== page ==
This relates to and extrapolates on our last post about listening to the need behind the criticism.
For this post I wanted to talk about how building intimacy and friendship are the keys to conflict resolution.
The reason conflict can be so difficult and destroy partnerships is because one or both of the people have become disengaged.
You should be playing on the same team...but what do teams do?
Practice includes: Building an Emotional Bank Account
-Having a 5:1 Ratio of Positive to Negative interactions: John Gottman coined this idea. Unfortunately for us, negative interactions can have a powerful effect on us, much more than positive. The key is to overload the relationship with positive interactions so that when the negatives come along it's not out of balance and the relationship is kept stable. Fostering the positives can look like the following:
-Responding to Bids: Learning to see the other person's actions as bids for love, attention, affection, to be heard...and then responding to them instead of ignoring them or getting angry.
-Looking beyond the Criticism or Judgement and finding the need: Our last post talks all about this idea.
-Listening to your partners Negative Emotions; Allowing your partner to vent and express their negative emotions while listening and comforting.
-Expressing Gratitude: It's easy to get tunnel vision or "grass is greener" syndrome. Expressing Gratitude for what you have instead of Resentment for what's missing.
-Taking Obvious Pleasure in Your Partners Happiness: Supporting and enabling the other to pursue what makes them come alive, what makes them happy, and expressing the joy that brings you.
-Having Fun Together: This might be obvious, but creating new memories and fun adventures with one another is very bonding.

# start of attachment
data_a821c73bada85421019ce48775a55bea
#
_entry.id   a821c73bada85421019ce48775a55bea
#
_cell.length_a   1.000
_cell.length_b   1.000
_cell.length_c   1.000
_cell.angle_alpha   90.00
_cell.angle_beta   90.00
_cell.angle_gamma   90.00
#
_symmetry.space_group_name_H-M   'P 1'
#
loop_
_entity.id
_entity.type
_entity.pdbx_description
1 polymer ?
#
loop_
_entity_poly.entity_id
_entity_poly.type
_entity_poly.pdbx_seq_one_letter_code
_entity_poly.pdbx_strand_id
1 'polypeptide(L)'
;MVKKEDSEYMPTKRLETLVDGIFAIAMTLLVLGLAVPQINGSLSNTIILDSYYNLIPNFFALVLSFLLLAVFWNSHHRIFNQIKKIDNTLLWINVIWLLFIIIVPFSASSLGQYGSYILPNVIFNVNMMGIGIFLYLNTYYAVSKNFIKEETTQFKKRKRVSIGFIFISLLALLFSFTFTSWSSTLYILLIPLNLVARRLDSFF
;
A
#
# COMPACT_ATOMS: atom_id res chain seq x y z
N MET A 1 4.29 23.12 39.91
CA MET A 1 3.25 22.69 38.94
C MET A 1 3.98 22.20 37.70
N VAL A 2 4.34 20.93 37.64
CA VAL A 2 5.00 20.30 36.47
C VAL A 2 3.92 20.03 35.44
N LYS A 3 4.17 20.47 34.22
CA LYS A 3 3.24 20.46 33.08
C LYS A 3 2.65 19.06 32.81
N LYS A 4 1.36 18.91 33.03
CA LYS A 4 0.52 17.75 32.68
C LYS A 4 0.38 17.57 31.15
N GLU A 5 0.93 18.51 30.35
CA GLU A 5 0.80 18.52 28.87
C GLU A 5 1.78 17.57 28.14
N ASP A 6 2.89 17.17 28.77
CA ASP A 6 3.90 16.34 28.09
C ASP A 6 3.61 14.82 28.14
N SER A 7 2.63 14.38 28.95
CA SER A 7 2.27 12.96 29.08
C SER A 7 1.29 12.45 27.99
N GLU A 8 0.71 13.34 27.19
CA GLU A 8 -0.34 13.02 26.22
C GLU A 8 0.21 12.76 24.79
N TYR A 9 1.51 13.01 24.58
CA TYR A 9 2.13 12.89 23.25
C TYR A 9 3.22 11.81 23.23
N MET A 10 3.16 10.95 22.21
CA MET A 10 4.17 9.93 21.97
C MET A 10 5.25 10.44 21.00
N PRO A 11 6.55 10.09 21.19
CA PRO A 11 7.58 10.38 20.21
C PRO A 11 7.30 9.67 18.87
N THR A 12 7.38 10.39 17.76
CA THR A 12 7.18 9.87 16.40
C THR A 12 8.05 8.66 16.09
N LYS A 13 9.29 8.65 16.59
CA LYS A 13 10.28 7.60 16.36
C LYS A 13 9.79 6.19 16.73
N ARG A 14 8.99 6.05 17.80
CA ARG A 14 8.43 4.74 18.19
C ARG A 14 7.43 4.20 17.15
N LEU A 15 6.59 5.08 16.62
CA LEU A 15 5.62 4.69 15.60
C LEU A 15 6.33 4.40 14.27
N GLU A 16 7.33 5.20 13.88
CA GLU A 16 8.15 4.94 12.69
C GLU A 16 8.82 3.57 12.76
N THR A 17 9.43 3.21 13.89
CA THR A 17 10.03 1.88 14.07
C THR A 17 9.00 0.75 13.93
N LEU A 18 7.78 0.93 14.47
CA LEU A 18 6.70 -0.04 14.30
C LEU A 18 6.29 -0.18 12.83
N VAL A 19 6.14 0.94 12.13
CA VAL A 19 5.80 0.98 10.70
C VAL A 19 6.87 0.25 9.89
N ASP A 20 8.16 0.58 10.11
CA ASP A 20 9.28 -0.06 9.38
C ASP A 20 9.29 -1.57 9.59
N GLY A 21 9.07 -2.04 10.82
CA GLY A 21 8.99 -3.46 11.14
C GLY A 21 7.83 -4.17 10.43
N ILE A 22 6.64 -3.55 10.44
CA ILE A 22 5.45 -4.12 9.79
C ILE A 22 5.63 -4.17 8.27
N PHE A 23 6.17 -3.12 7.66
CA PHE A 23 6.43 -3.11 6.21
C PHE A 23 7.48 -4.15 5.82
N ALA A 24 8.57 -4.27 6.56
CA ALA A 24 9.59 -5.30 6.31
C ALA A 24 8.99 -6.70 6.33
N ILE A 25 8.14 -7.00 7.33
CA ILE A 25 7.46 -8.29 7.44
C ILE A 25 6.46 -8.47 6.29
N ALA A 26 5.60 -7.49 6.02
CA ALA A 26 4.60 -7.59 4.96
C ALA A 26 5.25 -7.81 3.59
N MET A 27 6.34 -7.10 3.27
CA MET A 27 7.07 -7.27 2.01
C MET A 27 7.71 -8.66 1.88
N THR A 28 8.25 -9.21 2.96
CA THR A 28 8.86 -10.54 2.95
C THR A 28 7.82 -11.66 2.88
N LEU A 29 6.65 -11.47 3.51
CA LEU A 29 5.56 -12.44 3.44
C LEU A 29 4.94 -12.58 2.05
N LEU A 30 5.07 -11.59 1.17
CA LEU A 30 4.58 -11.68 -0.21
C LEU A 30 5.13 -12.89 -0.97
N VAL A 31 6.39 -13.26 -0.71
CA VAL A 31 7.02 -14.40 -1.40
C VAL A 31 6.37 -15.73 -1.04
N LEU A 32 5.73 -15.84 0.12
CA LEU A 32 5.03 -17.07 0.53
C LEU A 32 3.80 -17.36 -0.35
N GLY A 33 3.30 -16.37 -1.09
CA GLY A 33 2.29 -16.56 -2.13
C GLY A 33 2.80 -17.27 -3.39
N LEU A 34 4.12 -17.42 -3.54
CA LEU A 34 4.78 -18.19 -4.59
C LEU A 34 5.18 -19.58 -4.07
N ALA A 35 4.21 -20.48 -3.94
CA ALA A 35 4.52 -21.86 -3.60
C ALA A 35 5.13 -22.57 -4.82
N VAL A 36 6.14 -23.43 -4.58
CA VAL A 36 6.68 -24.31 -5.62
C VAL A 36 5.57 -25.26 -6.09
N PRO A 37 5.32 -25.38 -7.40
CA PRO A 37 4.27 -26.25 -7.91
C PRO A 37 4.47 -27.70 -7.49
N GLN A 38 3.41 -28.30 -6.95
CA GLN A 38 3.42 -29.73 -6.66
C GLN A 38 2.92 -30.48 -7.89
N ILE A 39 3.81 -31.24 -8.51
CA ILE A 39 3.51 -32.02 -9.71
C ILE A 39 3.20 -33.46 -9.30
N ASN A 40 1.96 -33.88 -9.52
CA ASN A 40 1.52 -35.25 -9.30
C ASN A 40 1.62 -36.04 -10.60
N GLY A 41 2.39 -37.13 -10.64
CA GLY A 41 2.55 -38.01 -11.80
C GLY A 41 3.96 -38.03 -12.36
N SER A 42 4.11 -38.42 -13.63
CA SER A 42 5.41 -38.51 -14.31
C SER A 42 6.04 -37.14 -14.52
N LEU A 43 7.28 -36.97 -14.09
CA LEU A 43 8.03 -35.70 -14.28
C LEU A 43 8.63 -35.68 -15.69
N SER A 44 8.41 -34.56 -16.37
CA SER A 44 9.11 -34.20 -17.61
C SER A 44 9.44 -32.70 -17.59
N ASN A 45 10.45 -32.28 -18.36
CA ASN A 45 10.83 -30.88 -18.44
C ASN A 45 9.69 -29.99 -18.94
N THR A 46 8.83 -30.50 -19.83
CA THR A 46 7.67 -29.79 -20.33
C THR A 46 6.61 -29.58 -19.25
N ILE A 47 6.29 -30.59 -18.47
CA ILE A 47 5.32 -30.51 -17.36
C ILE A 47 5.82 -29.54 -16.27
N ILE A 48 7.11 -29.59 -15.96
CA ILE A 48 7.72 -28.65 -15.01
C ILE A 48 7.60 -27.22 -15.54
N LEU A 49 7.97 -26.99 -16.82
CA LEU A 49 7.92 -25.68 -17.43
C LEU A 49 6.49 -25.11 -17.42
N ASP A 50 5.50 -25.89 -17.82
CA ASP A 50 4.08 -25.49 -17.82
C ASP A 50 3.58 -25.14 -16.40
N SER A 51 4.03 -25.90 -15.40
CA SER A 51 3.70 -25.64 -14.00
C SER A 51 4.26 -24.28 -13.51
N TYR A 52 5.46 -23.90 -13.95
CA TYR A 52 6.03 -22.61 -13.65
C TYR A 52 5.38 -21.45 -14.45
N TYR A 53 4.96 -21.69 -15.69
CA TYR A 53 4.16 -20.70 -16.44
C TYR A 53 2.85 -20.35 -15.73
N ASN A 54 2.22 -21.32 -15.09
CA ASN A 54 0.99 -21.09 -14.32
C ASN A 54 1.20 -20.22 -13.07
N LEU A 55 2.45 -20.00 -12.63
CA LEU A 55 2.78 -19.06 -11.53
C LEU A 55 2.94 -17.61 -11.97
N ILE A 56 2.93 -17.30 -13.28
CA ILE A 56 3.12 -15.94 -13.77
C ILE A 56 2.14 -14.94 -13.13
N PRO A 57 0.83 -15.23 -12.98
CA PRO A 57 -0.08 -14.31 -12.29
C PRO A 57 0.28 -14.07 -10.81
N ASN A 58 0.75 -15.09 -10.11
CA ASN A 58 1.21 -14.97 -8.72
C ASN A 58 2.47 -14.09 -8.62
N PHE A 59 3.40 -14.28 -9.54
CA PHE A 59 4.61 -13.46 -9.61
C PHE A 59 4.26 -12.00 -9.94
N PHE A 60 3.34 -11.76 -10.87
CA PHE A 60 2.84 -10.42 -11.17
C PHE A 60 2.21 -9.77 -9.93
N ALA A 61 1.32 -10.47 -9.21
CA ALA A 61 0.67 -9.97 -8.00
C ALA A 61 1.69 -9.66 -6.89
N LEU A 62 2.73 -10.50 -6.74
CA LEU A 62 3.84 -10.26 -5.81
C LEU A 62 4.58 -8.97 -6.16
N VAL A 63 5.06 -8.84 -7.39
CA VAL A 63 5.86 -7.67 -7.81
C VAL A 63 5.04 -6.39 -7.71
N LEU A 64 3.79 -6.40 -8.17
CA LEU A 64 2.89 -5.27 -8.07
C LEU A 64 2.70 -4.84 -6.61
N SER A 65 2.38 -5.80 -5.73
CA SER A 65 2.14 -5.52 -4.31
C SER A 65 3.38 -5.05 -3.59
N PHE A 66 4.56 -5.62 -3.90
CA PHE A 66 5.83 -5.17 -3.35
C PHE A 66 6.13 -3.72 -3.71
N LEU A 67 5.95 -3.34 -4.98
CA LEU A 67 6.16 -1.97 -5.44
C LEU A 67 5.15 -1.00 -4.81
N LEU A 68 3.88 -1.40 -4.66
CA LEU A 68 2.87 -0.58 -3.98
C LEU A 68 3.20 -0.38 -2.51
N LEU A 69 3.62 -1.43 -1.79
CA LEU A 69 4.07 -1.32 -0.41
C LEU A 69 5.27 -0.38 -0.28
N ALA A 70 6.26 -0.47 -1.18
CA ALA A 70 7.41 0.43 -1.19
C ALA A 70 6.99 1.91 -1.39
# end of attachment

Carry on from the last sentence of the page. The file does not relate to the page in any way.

-Using Upward Conversational Statements Instead of Downward: This is an interesting one. When you're in conversation with your partner and you want to add something to what they said it's better to use the upward language of, "Yeah, and..." instead of the downward language of, "Yeah, but..."
These are just a few ideas to get you thinking about how you're insulating your relationship.
When the cold winds come through will the insulation be able to withstand it?
These ideas need to be implemented daily in order for trust, intimacy and friendship to build.
Then, when conflict comes, you look at the other person as your teammate, the one you've been practicing with everyday, the person whom you love and adore, the person that has shared intimacy and emotion with you.
You must be in tune with your partner everyday and tackle conflicts together, not trying to solve them, but expressing the needs, desires and hopes behind them.
When conflict comes...
Take a deep breath.
Look for the need.
Take a break if your fight or flight responses are on the tongue.
Use "yeah, and..." statements.
Express your needs.
Remember this is your teammate, your partner.
They aren't out to get you.
They just might need something.
They just might be triggered by something.
Your patience and listening ear means everything to them.
Remind them that you care, especially in the midst of conflict.
Remind them that you want to hear their need.
Remind them that you are committed to the process.
When all is said and done, do something enjoyable together.